Sensory deprivation. No sight. No sound. Limited sense of touch. Sounds pretty dang scary, right? Right.
Trepidation about this accompanied me to a local float tank center in the city I live in. I tend to think outside the box with my health, and am always open to natural and alternative ways to treat myself, along with the recommendations made by my doctor. An isolation tank, or float tank, wasn’t really on my radar per say, but then I came across a local float center in Boise. Why not give it a try?
Uh, maybe because of Joe Rogan’s weird ass experience in one! He was under the influence of marijuana though. I would be going in with a clear mind.
I’ll give you a little history on how these tanks came to be. Back in 1954 physician and neuroscientist John C. Lilly developed a float tank to test the effects of sensory deprivation on the human mind. Dude was a little wacky, albeit brilliant. He experimented with LSD and ketamine on himself, while in an isolation tank and while hanging out with dolphins (he also studied inter-species communication), helped search for extra-terrestrial intelligence, and had some WILD theories about human activities in general.
Anyway, early float tank experiences were freaky, but the process was refined when epsom salt (and lots of it) was added to the tank water to keep the user afloat, even if they fell asleep.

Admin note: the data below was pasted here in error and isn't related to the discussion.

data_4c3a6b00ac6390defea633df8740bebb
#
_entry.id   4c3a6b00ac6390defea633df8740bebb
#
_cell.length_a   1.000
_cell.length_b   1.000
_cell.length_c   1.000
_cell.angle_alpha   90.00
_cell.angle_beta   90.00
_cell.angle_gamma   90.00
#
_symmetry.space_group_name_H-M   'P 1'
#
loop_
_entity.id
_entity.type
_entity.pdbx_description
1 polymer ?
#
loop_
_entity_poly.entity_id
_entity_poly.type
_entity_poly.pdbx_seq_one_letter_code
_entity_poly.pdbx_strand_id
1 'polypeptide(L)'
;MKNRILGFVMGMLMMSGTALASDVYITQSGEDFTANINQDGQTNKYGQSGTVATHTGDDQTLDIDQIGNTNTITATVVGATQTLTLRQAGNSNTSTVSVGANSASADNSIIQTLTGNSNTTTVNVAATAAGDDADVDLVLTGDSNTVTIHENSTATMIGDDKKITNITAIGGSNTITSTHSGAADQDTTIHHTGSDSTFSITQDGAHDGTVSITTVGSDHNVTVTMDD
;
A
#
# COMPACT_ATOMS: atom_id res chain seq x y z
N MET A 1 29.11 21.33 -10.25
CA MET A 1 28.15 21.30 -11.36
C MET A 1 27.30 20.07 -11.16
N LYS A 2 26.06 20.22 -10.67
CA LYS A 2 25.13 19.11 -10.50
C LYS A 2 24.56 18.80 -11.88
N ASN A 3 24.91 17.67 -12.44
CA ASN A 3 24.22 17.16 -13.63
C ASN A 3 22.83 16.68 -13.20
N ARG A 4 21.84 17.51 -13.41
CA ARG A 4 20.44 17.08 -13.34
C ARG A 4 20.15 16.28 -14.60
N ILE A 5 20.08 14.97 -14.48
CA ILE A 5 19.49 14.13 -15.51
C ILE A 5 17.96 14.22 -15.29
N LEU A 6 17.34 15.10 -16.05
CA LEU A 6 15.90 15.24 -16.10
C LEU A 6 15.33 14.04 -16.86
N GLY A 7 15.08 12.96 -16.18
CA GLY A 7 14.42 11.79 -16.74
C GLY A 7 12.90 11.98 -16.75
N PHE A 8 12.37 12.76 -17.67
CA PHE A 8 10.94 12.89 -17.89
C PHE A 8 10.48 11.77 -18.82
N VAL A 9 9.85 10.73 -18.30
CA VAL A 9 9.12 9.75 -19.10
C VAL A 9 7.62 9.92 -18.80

My intention, going in, was stress and pain relief. I’m pretty active, and work out on a regular basis. Seeing as 1,000 lbs of epsom salt are in each tank, I figured that had to be good for muscle pain. And, with an active and busy life, stress is always a part of the equation. Finding time to just be quiet, and being forced to do so, didn’t seem like a bad idea.
It’s not the mother ship, it’s just your float pod.
Upon arrival, one of the friendly co-owners of the business, Jerrod, took me back to my personal room, complete with float tank and shower. The process involved disrobing, taking a quick shower to wash any oils off my skin, then getting in the float pod. Then afterwards getting out of the tank, showering to get the excess salt off my skin, getting dressed, and hanging out in the lounge area for as long as I felt like to drink tea and reflect on my experience.
I was provided earplugs to put in my ears so salt water wouldn’t getting in them, but in my haste to get in the tank I forgot to insert them. I was nervous to get out of the tank to retrieve the plugs, because at a point all lights go out (in the tank AND room), and I wanted to be settled in the tank before that happened. So, I opted to use the pillow provided that my head could float on top of, leaving my ears above water level.
As I lay in the tank, I realized that I was having a hard time breathing. I wasn’t that nervous, was I? I quickly realized that it was the moisture in the air. The feeling was similar to the day I walked out of my friend Leslie’s DC condo this past August, and got winded walking a few steps. Living in a very dry high desert climate, my lungs do not do well breathing in swamp. Due to this, I opted to keep the tank door open halfway to let cooler air from the outer room flow in. With water registering at 94 degrees, the cooler air was not uncomfortable.